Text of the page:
If you are passionate about teaching, then Hackberry offers you franchise opportunities to turn this passion into your profession!
I refuse to be put at a 'disadvantage' just because I'm the parent of a girl. It is time we looked differently at marriage and its traditions.
I refuse to be put at a ‘disadvantage’ just because I’m the parent of a girl. It is time we looked differently at marriage and its traditions.
As an “Indian” mother of a daughter I “must” start thinking about my daughter’s marriage since the birth of my child. When the news of a girl child being born is given in Indian society – the image of lakhs of money given as gift to groom’s family comes to mind, maybe kilos of gold of donation and of course the vidaai ceremony of the daughter who is just a day old in your hands… but is this how it should be in a modern society?
Let me share a little instance with you all – I was sitting with a friend of mine who “fortunately” is a mother of a “boy”, having some normal chit chat over tea.
This friend is a very well educated, independent, and working woman in her 30s who works for a corporate in a big city (giving background here is important). We were having this conversation not in some village or a small town of India, but “outside India”.
After some talk about how her in-laws were treating her and how she has many restrictions in her own house (the in-laws house which cannot be hers), we went on to talk about the dowry system in some parts of India. I was shocked to know that despite her background, Bothe personal and professional, she was fine taking dowry for her son in the name of gifts. She tried to convince me that giving gifts is perfectly normal in any marriage, because after all I was a girl’s parent.
This conversation was an eye opener for me. No matter how well educated or financially independent some women became, some of the customs imbibed in society will not change. We as women don’t want that change, we ourselves are encouraging those age-old customs which make no sense in today’s world.
I told her I have a different perspective about all this. Not just because I have a daughter, but because I think it’s unfair to the overall development of the society.
I also have an image of my daughter’s wedding but that doesn’t mean she should get married – that will be her choice. In case she gets married to an Indian boy with parents of the ‘boy’ obviously still attached to the age old Indian customs just because they have a “boy”, I beg to differ in the customs to be followed.
I really don’t subscribe to the tradition that the families to be ‘tied’ in any sort of relationship, because that is a big hoax of Indian marriages. Nowhere are the families tied if there is indifference from the very beginning of the relationship; the bride’s parents are always considered at lower stature than groom’s.
If the bride and groom are capable enough of organizing their own wedding that would be the perfect situation. They are earning; however small or big a ceremony they want, they can spend their own money rather than spending the money of their parents.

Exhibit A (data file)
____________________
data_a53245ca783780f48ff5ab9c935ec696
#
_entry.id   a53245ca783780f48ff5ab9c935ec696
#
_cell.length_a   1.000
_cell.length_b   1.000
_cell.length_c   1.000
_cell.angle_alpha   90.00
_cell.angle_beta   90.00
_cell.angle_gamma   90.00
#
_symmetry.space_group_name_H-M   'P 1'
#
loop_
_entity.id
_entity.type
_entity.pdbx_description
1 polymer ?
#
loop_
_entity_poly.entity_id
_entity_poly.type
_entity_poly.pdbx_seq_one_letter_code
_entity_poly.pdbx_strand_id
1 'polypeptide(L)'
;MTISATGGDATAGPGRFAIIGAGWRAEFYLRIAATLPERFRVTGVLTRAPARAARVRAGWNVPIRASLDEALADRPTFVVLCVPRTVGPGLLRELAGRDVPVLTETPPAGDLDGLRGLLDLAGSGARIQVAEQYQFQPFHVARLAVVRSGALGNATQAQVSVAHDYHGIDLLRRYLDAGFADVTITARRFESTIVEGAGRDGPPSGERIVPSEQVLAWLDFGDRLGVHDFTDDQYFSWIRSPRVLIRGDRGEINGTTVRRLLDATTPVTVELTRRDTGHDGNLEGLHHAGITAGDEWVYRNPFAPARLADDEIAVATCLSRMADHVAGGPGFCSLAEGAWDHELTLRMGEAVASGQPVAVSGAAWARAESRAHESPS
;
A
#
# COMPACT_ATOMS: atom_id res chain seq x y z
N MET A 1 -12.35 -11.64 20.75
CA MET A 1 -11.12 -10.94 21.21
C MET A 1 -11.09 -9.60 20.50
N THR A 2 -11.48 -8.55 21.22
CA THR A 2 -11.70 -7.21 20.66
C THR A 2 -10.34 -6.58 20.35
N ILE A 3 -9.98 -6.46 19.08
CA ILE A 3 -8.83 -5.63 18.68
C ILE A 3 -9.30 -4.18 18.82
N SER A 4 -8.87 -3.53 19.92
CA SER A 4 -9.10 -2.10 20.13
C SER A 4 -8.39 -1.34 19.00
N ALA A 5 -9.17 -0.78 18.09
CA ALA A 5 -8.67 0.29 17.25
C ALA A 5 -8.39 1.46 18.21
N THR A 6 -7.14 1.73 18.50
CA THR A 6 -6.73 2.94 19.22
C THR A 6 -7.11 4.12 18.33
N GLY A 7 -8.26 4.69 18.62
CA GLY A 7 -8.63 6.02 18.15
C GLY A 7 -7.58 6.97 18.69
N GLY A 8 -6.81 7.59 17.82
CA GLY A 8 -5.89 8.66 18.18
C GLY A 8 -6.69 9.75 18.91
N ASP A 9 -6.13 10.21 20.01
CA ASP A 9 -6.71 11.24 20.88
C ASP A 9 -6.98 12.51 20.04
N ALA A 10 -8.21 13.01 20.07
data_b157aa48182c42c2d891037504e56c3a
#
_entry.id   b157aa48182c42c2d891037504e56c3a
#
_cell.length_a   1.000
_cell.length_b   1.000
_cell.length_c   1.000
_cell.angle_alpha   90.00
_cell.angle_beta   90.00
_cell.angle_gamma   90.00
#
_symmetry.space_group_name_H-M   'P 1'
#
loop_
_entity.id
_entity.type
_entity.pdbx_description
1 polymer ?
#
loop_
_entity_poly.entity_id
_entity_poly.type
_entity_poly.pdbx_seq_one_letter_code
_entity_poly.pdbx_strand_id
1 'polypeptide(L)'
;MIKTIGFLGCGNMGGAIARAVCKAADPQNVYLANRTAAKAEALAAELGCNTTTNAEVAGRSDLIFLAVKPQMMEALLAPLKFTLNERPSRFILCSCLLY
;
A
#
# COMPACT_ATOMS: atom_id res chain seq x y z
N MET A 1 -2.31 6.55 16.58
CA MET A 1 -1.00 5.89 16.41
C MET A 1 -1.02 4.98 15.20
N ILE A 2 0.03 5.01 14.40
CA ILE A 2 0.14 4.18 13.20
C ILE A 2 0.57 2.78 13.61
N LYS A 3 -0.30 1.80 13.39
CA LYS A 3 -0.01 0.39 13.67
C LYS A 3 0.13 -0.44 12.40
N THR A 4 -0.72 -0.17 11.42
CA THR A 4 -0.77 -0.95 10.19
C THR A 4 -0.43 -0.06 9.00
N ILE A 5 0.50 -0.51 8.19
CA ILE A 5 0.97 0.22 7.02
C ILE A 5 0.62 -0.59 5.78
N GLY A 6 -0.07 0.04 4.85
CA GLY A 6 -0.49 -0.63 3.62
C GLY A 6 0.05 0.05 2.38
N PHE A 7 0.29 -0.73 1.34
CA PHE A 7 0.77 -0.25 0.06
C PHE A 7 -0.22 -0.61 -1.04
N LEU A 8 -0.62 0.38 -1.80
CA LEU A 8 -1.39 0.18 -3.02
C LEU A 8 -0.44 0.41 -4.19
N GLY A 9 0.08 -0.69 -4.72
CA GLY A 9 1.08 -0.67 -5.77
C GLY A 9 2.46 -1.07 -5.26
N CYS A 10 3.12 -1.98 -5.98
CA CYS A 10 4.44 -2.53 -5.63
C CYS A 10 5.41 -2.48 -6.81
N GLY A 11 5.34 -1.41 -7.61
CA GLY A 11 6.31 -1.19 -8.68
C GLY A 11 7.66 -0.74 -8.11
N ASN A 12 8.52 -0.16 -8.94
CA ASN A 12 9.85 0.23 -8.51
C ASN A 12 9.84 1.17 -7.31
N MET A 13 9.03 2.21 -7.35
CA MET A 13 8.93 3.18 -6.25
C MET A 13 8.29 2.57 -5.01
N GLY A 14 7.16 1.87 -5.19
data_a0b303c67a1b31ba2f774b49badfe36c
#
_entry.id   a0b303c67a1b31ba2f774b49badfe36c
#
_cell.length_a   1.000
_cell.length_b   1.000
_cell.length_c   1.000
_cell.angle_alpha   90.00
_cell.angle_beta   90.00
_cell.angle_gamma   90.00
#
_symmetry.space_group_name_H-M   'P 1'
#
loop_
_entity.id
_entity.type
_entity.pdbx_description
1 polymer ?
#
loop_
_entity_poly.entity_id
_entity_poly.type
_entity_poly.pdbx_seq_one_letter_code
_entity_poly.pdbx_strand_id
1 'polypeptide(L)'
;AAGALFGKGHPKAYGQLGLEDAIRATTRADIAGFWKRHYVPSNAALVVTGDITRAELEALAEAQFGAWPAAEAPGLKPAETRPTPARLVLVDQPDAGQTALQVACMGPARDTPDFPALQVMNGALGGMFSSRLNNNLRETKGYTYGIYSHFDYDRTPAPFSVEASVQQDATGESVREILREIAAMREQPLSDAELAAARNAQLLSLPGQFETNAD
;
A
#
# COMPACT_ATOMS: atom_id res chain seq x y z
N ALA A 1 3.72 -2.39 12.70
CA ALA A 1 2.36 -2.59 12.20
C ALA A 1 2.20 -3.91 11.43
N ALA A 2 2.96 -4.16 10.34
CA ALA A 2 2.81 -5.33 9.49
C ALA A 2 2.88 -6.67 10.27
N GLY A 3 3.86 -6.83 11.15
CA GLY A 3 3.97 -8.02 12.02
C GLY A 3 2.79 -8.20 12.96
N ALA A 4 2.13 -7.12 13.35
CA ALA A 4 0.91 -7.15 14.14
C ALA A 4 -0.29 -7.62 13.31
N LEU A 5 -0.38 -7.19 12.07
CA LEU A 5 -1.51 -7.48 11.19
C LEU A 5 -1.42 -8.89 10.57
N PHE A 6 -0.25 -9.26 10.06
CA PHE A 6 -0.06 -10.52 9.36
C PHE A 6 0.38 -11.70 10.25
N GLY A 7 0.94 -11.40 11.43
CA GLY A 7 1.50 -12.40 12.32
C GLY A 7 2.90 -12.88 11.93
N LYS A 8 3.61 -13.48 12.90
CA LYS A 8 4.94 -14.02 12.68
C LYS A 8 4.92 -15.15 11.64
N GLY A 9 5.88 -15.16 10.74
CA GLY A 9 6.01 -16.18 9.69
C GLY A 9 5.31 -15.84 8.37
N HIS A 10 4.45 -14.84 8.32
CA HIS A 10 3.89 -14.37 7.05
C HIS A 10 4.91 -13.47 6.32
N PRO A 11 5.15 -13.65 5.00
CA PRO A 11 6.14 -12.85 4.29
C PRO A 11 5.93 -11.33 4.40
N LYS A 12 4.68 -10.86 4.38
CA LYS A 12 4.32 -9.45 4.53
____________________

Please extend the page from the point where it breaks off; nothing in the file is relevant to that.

The whole onus of spending money falls on the bride’s parents– remember we are the ones who were “doomed” after the birth of girl child? Buying gifts for the groom’s parents and siblings, showering gifts on the not so close relatives of the groom, organizing the whole wedding – why does it have to be the responsibility of only the bride’s parents?
If the happiness of getting their kids married is mutual, then all the exchanging of gifts should be mutual; the bride’s parents should also be showered with the gifts. After all it’s their child also who is getting married.
In an ideal situation there should not be any gifts exchanged, just everyone should have a good time and all the expenses dually split between two wedding parties. Again, I feel that this should be the second choice, in case the kids want the parents to spend money on their wedding – ideally parents should also be invited by the kids to give their blessings and have good time.
As the bride’s parent I should be treated with equal respect and warmth, rather than considering me someone who just raised a daughter and is now passing their own responsibility to the groom and his parents. Please bear in mind we are no longer passing on the responsibility. Our daughter is an asset to this marriage, because we have made her so capable that she does not need any financial assistance from the groom’s side to take care of her needs.
I don’t want the Vidaai scene at all in my daughter’s wedding. Why should the bride and her relatives shed tears? These days both boys and girls move out of their parents’ house so why should only the bride’s side feel bad about it? It should be a happy send-off wherein the parents and families are blessing the newlyweds a good life ahead. But we tend to again make it a pathetic situation for the bride’s side.
I want to be a part of one of the happiest moment of our children’s lives and live it to the fullest – eat, dance and drink (maybe), not just get bogged down by the worries if the groom’s side is happy or not after all the hard earned money has been put down the drain on the bride’s side.